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Babies born after SET do as well as those conceived naturally

Copenhagen, Denmark: Two studies presented today (Tuesday 21 June 2005) at the 21st annual conference of the European Society of Human Reproduction and Embryology provide further proof that single embryo transfer (SET) produces babies that are healthier than those born after multiple implantations.

Dr. Diane De Neubourg, from the Centre for Reproductive Medicine, Antwerp, Belgium, told the conference that babies born after (SET) are as healthy as singleton babies born after a spontaneous conception. She said that these findings, from the first well-documented follow- up of SET outcomes, further underlined the principle that SET was good clinical practice in IVF and ICSI.

Dr. De Neubourg and her team began by studying the outcomes of all SET pregnancies originating from IVF and ICSI at the Centre for Reproductive Medicine. In addition to analysing existing data, they sent questionnaires to all patients after birth or termination with questions about the pregnancy, delivery, and outcome of the children. These data were compared with data on spontaneously conceived singleton children from the Flemish register of perinatal epidemiology, which collects information from all Flemish obstetric units.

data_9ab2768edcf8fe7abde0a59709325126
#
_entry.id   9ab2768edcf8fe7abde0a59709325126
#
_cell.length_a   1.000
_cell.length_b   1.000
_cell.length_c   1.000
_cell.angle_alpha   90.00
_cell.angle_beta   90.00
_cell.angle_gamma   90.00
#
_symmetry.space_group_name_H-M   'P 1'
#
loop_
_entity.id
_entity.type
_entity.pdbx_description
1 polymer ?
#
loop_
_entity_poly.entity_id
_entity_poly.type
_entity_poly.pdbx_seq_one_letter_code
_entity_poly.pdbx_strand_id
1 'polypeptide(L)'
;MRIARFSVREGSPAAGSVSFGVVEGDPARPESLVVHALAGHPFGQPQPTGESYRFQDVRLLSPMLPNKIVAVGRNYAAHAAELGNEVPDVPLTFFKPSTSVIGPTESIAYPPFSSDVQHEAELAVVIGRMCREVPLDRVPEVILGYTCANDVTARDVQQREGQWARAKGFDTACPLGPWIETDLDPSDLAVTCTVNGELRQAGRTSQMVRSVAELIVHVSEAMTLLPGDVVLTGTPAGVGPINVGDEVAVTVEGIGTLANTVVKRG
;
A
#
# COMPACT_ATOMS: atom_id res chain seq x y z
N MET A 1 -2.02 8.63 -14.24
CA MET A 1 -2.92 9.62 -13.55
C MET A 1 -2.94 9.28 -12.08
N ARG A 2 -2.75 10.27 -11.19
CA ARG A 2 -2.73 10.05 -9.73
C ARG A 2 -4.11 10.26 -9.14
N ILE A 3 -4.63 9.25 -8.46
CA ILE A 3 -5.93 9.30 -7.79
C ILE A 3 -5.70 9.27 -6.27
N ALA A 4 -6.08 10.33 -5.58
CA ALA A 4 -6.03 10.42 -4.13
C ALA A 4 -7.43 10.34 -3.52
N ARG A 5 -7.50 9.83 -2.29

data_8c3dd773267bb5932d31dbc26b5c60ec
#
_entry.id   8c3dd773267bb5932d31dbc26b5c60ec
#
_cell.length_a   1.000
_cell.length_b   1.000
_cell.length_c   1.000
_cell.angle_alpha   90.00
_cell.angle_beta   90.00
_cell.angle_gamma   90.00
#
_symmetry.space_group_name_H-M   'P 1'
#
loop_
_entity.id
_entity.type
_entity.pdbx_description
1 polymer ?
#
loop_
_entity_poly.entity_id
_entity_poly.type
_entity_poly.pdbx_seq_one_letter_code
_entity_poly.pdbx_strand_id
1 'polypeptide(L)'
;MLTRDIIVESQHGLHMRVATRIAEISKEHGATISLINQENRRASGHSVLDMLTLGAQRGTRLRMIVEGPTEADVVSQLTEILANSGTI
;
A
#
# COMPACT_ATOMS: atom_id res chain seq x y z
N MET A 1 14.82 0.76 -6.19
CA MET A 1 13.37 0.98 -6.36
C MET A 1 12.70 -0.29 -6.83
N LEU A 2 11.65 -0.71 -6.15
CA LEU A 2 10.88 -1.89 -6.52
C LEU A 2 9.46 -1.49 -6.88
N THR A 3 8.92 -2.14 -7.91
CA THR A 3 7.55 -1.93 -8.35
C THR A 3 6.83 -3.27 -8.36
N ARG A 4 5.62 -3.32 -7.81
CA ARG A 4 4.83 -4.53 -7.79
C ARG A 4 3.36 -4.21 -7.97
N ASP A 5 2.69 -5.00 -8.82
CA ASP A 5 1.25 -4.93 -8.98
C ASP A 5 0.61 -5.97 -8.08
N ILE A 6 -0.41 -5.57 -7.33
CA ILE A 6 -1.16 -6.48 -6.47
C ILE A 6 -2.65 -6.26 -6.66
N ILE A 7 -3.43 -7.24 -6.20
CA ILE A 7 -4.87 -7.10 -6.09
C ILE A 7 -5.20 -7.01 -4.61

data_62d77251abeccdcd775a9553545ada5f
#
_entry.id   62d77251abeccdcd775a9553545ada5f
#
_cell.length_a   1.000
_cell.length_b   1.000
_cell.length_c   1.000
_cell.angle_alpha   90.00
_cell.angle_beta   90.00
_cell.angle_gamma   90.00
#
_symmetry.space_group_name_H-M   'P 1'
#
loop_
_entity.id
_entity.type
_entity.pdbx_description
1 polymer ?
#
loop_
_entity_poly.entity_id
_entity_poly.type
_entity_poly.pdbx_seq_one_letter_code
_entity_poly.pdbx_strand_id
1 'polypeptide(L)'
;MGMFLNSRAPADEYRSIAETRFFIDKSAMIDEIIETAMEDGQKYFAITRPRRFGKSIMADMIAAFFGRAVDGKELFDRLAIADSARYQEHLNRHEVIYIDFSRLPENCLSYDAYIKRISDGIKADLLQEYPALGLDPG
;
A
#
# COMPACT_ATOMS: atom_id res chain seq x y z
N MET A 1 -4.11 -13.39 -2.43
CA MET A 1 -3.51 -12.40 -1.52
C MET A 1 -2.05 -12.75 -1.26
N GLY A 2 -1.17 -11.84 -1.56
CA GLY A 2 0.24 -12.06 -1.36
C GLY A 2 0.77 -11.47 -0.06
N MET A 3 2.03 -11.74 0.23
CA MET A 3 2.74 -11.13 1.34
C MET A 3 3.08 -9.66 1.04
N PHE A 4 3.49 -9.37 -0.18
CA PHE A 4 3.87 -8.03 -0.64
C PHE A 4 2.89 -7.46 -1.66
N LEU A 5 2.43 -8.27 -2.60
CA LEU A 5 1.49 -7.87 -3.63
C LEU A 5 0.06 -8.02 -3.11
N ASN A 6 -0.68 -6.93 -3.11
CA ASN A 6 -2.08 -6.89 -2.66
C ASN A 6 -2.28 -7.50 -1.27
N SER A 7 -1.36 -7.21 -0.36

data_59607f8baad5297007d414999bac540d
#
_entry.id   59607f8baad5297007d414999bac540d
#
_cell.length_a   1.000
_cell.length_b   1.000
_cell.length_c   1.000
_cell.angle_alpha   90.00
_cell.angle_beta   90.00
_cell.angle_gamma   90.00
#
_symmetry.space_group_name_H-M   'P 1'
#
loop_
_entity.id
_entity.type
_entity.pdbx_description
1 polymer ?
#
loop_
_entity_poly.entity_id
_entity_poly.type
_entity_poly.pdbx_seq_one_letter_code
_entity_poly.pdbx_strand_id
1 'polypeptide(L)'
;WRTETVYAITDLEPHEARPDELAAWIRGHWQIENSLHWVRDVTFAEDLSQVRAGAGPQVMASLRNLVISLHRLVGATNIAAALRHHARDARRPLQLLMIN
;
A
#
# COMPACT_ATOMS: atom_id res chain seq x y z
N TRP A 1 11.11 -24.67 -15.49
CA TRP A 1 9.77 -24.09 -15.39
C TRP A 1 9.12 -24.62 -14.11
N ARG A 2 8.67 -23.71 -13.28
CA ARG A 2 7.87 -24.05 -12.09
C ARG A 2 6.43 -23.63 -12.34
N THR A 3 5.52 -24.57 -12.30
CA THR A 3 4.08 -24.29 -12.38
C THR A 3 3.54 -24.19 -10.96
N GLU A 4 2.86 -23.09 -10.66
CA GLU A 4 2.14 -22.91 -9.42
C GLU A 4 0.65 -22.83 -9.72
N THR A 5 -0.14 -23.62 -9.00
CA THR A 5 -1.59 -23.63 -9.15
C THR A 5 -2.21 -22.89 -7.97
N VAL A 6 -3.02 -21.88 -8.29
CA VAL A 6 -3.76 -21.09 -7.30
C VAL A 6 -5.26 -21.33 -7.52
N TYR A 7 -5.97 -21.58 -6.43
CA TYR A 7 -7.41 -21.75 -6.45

During the period, the overall percentage of SET as opposed to multiple embryo transfers was 33.2% The percentage of SET increased from 12.4% in 1998 to 53.8% in 2003, and the proportion of singleton pregnancies from IVF/ICSI from 66% in 1998 to 87% in 2003.

"We analysed the outcomes of the 251 SET pregnancies and births and found very little difference between the SET babies and those conceived naturally", said Dr. De Neubourg. "Birth weight was very similar, and so was gestational age. Stillbirth was also the same in both groups. The only significant difference we found was that SET pregnancies reported more hypertension (7.6% as opposed to 4.6). "We began this study because we wanted to investigate whether babies born afte
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Contact: Mary Rice
mary@mrcommunication.org
European Society for Human Reproduction and Embryology
20-Jun-2005


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